Information for HRIBF PAC-8 Proposals

Information for HRIBF PAC-8 Proposals
Deadline has been extended to October 18, 2002. PAC-8 will convene in Oak Ridge November 21-22, 2002.
As announced in the last HRIBF Newsletter ( Spring 2002) proposals to be submitted to the Program Advisory Committee must be received on or before October 18, 2002. Detailed instructions including important dates may be found on our website. A list of beams including expected intensities is also available. Some web-based programs may also be beneficial to your planning:
mass difference calculator Estimate isobar contamination
TOPS Estimate tandem voltage and beam charge state(s)
Neutron-rich beam yields Estimate yields based on TOPS results
Information on major experimental endstations and on neutron-rich experiments may be found in previous HRIBF Newsletters. The membership of PAC-8 is also available.

We encourage you to contact us with suggestions for the beams you require to pursue your physics research. Parameters as to what constitutes a suitable beam for the HRIBF may be found in our more recent newsletters.

We ask that you need to be aware that scheduling experiments at our facility is difficult. In some cases such as transfer experiments, suitable equipment is not yet in place to take full advantage of the allocated beam time. In other cases, sufficiently many experiments must be available before it is "cost effective" to schedule a particular RIB ion source or endstation configuration.


Additional information reflecting the present status of equipment and techniques is provided below.

Information from Previous PACs
PAC-7
PAC-6e
PAC-6
Neutron-rich RIB Development - Isobarically pure Sn beams
We are investigating the possibility of increasing yields of our pure Sn beams. Following up on our discovery that SnS+ beams can be extracted from our source with no SbS or TeS components, work done at GSI suggests that the addition of H2S gas or CS2 vapors may increase the SnS yields. Based on the sulphur current output from the source, a factor of 3 improvement in intensity may be possible.
CARDS - Clover Array for Recoil Decay Spectroscopy
CARDS was installed at the RMS focal plane in September. Consisting of four Clover Ge detectors in a cross (X) geometry with an optional fifth detector (Clover or Gamma-X) on the beam axis, a highly efficient detection system for recoil decay products is possible. For example, our measured photopeak efficiency was approximately 18% at 80 keV, 8% at 500 keV, and 4% at 1333 keV. Pictures of the set-up, including the newly installed MCP (see below) are available. In September, a 7 us isomer has been discovered in 140Dy. CARDS will be coupled with the Moving Tape Collector (MTC) in December for a series of beta decay experiments. CARDS equipment, except the Clovers, has been provided by Louisiana State University. In this experiment, more than 20 pnA of 315 MeV 54Fe was used.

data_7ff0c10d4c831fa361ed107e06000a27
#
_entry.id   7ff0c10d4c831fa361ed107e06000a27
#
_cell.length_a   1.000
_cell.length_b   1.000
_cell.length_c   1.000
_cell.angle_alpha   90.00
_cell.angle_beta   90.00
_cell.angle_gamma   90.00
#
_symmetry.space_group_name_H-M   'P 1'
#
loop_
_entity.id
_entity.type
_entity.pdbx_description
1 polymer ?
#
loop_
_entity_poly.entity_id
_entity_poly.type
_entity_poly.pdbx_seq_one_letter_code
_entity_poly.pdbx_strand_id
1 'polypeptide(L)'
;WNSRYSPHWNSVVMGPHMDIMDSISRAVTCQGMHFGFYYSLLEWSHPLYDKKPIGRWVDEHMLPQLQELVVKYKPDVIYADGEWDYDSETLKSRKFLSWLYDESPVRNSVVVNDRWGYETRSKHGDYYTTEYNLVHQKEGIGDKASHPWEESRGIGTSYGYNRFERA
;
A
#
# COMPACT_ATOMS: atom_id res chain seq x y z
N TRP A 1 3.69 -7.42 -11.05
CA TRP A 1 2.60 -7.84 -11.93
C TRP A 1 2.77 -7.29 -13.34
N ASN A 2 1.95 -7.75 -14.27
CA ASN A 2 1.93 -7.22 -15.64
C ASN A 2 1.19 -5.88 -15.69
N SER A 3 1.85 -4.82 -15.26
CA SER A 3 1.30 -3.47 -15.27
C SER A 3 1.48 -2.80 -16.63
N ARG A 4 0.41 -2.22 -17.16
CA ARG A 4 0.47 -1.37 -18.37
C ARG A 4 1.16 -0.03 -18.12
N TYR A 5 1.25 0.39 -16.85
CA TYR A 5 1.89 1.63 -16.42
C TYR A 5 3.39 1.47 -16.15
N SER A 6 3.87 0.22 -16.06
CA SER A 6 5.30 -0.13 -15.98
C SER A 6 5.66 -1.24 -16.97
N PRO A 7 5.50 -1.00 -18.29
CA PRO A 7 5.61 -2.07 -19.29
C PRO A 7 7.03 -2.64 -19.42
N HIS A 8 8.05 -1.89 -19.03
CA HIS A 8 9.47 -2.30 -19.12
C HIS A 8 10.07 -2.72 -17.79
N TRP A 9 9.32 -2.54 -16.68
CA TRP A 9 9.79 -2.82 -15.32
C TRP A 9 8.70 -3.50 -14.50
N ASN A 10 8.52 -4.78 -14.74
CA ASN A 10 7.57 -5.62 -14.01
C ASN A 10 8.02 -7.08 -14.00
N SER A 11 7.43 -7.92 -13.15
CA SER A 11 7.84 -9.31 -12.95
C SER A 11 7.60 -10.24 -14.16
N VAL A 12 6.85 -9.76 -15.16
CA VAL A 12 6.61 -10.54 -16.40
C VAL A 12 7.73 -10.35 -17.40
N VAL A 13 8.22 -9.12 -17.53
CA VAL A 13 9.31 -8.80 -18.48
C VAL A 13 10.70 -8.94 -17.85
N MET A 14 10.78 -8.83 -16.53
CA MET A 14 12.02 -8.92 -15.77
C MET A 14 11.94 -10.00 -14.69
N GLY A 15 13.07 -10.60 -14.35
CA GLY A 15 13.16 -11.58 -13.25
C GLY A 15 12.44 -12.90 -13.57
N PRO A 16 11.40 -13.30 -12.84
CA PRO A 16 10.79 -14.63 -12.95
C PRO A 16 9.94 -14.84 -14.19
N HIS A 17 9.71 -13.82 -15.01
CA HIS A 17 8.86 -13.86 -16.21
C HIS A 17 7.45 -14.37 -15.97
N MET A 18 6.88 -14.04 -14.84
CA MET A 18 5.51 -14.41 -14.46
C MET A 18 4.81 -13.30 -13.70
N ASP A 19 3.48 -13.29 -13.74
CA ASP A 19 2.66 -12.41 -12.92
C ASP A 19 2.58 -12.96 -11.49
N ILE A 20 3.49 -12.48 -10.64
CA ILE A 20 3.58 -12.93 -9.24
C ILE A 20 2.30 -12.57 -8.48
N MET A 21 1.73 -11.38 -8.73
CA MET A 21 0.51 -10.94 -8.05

Microchannel plates at final focus of the RMS
New vacuum chambers have been installed at the final focus of the Recoil Mass Spectrometer which can house position-sensitive-microchannel-plate-plus-thin-foil detector systems (MCP). Three experiments have been performed to date. In addition to the 140Dy experiment (above), the decay of 96mAg was studied using CARDS and the RMS in diverging mass mode (only 1.5 masses on the 6 cm foil). Fine structure in proton emission from 141gsHo has been discovered using the double-sided silicon strip detector (DSSD) with XIA electronics and the RMS is converging mass mode. Here, the MCP was not at the mass focus but much closer to the 4 cm square DSSD. The gas avalanche counter PSAC determined the mass position at the focus and the placement of collimators. The PSAC was then removed. A report on these experiments will be available in the Winter 2002 newsletter.

A larger MCP detector has been purchased and we expect all hardware to be in-house before the PAC meeting. This detector can replace the PSAC in converging mode and we hope will be available toward the end of the period.

Forward Array
Elements of the annular forward array will be tested in February. Several of the double-sided detectors are in-house; each detector consists of 16 annular strips and 8 radial strips which result in 128 pixels. The full array will consist of 12 wedges in two layers creating a large pixellated dE-E telescope array. The CAEN ADCs and TDCs have been incorporated into our data acquisition programs and await testing. The prototype of the shaper has been tested and returned to the vendor for minor modifications. The constant fraction model is in the design stage; initial tests will be performed using in-house level discriminators. It is hoped that a single layer of the full detector will be available to experiments toward the end of period.
(d,p) reactions using the RMS
The astrophysics group's silicon detector array SIDAR was installed at the RMS in July and used to measure the 18O(d,p)19O reaction. The RMS selected 5 MeV/u fully stripped 19O products and delivered them to a silicon strip detector. This test, with the addition of the MCPs with removable foils, should allow full kinematic reconstruction of light radioactive ion (d,p) reactions. Extension to higher mass RIBs will require improved performance of the electrostatic components of the RMS and/or energy degradation of the products. Such studies will benefit from the completion of the forward array (see above).

For questions about this page please contact the HRIBF User Liaison.

This file last modified Thursday July 28, 2005